Fri, Mar 16, 2018 - Page 3 News List

Highway No. 9 should not allow buses yet: minister

LIVES AT RISK:The Minister of Transportation and Communications said that motorists need time to get used to driving in the long tunnels along the route

By Shelley Shan  /  Staff reporter

Minister of Transportation and Communications Hochen Tan, left, and Tourism Bureau Director-General Chou Yung-hui speak at the legislature in Taipei yesterday.

Photo: Liu Hsin-de, Taipei Times

Minister of Transportation and Communications Hochen Tan (賀陳旦) yesterday said that it would be wrong to open up the Suhua Highway (part of Highway No. 9) between Suao (蘇澳) and Hualien City to large passenger buses to boost tourism in Hualien, as such a move would put people’s lives in danger.

The Suhua Highway Improvement Project was launched to improve safety along some of the highway’s dangerous sections, which include the sections between Suao and Dongao (東澳), between Nanao (南澳) and Heping (和平), and between Hejhung (和中) and Dacingshuei (大清水). It involves the construction of long tunnels, bridges, new roads and a traffic control center in Nanao.

The Suao-Dongao section of the Suhua Highway was opened to traffic last month. However, only small passenger vehicles are allowed to enter the section, as the ministry argued that motorists need time to get used to driving in the long tunnels along the route.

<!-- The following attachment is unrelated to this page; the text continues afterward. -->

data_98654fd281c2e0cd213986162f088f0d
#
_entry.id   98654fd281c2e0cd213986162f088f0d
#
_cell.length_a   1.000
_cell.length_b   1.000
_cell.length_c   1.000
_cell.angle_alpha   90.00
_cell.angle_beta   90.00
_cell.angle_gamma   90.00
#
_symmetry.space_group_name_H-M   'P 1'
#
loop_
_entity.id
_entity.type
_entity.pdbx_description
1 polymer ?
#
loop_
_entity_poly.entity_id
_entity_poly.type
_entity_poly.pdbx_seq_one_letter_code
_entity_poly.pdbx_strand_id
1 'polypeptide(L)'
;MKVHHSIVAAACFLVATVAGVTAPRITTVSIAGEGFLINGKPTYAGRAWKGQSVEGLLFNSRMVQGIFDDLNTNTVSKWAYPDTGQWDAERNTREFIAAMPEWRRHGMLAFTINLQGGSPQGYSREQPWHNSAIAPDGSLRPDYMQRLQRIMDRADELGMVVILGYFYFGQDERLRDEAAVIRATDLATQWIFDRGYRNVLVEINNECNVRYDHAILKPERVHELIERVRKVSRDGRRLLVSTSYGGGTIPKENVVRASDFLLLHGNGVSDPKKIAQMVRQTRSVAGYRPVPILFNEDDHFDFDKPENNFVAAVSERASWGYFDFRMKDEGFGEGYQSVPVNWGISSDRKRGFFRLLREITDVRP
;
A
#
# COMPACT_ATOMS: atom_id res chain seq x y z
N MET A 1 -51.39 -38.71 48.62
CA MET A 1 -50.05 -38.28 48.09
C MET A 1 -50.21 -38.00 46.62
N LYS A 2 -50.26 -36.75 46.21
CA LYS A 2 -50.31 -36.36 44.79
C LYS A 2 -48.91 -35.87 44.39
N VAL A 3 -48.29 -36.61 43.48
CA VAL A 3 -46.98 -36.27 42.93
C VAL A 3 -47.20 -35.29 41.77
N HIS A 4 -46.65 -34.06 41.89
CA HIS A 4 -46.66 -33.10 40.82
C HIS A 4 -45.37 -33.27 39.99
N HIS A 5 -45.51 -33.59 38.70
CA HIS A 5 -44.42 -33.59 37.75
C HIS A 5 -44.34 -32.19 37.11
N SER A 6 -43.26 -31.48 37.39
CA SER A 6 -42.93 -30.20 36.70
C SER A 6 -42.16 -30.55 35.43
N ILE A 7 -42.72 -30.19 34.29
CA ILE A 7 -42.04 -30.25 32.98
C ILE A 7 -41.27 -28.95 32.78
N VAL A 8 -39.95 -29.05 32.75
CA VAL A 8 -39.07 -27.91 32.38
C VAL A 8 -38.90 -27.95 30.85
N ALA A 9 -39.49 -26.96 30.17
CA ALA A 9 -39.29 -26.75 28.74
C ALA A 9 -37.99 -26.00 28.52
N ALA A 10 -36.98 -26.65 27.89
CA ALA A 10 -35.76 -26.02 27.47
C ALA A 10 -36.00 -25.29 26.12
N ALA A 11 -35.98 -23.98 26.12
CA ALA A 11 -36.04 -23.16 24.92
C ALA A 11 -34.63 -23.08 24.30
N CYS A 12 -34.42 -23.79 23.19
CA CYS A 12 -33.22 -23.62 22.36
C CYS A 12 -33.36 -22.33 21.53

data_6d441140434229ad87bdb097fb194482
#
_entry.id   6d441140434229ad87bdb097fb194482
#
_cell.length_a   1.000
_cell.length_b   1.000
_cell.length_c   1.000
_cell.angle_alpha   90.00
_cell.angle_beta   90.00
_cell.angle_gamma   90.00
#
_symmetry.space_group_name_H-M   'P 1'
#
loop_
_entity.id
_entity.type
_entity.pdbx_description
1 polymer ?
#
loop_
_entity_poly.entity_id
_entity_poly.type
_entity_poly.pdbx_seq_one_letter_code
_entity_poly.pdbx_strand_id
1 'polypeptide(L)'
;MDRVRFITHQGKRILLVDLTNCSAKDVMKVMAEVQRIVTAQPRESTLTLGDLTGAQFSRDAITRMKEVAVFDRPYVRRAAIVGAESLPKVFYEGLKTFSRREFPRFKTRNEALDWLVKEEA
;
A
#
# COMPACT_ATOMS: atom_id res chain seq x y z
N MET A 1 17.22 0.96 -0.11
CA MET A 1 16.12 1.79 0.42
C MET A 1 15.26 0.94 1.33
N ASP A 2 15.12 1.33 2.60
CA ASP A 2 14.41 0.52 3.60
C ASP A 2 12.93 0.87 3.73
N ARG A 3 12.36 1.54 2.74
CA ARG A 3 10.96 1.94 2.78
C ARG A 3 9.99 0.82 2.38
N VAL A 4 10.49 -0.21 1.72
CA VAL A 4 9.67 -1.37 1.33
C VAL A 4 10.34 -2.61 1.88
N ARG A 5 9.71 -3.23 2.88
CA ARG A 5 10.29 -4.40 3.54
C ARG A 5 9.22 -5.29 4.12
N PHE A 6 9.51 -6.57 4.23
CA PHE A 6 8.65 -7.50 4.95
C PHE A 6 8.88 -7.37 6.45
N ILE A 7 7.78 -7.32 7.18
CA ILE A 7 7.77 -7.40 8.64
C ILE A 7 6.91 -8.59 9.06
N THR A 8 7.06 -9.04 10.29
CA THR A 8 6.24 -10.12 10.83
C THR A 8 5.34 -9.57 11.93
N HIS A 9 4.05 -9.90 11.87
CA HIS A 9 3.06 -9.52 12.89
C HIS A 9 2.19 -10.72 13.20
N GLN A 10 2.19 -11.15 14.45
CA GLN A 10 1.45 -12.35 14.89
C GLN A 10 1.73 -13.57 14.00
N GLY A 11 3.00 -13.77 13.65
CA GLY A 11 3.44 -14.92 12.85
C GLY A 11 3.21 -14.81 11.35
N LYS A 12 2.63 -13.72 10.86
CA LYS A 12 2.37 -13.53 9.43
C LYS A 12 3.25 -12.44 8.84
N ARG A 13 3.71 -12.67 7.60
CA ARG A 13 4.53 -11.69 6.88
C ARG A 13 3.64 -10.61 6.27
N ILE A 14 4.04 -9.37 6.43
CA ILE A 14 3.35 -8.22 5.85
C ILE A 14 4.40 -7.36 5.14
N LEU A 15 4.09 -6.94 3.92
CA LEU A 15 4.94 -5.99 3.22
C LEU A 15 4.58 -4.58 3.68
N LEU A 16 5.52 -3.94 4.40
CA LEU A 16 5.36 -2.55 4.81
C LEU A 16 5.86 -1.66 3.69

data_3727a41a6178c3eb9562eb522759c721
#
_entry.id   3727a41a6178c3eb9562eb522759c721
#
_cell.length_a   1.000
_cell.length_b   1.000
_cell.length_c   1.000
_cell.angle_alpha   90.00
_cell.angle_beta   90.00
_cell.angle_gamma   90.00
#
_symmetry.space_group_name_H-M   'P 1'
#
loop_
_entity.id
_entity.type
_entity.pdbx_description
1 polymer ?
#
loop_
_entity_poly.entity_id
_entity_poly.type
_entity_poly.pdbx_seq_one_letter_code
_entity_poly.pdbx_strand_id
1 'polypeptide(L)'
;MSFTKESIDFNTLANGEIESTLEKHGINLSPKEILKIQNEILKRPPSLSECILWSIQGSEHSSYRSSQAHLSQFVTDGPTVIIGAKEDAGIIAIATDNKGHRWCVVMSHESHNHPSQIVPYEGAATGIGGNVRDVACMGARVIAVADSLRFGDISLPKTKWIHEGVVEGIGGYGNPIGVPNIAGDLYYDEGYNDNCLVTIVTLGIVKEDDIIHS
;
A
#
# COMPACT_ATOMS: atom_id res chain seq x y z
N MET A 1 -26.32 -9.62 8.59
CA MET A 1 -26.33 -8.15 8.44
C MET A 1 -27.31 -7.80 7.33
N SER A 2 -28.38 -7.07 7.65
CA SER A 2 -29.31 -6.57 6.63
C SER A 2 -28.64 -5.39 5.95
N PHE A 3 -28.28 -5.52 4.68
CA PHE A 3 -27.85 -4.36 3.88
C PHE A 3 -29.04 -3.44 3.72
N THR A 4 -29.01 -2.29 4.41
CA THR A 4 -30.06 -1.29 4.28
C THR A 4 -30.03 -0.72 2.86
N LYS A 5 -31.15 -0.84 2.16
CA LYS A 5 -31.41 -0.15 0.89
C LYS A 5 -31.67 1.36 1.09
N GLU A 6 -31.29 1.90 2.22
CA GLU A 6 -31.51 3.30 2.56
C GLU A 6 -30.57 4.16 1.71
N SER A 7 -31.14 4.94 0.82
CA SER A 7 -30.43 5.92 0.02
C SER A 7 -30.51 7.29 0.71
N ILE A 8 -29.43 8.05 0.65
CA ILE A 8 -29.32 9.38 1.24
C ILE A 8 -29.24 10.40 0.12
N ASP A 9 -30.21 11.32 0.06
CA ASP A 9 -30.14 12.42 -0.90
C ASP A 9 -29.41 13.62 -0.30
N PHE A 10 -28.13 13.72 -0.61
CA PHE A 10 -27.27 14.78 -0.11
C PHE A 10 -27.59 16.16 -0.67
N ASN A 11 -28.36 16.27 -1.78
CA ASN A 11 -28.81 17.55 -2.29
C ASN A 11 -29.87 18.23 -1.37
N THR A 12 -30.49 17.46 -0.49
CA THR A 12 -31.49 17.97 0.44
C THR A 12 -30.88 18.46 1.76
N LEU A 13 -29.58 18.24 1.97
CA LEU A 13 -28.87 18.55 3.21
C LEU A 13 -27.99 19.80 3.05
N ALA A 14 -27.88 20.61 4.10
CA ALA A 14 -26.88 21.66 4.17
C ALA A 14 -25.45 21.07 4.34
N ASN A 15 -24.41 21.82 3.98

The ministry said it would evaluate the possibility of allowing large passenger vehicles to enter the section three to six months after it was opened to small passenger vehicles.

Hochen was scheduled to brief lawmakers about the ministry’s plan to boost tourism in Hualien, which has been flagging since a magnitude 6.0 earthquake shook the area on Feb.6.

Democratic Progressive Party (DPP) Legislator Cheng Pao-ching (鄭寶清) said that it is the ministry’s policy to encourage people to use public transportation.

However, only allowing small passenger vehicles to access the Suao-Dongao section defeats the purpose of the policy, Cheng said.

As the nation is also trying to boost tourism in Hualien, the section should be opened to large passenger vehicles next month, Cheng said.

Hochen said that the section has three long tunnels and motorists and the Directorate-General of Highways need time to get used to the traffic flow on the improved highway.

Buses carry a large number of of passengers, Hochen said, adding that the ministry would not risk people’s lives and would not open the section for large vehicles earlier than scheduled.

Hochen said that this was also the promise the ministry made to secure approval from the environmental impact assessment committee for the project.

The ministry implemented the same measures when it opened the Baguashan Tunnel and Hsuehshan Tunnels, he added.

The ministry said that it would try to see if the section can be opened for buses within three months, Hochen said.

DPP Legislator Lee Kun-tse (李昆澤) supported the ministry’s position.

Buses were allowed to enter the Hsuehshan Tunnel about 18 months after it was opened for small passenger vehicles, he said.

The ministry has an obligation to protect everyone, Lee added.

Meanwhile, the Tourism Bureau said it would expand a subsidy for tours to Hualien.

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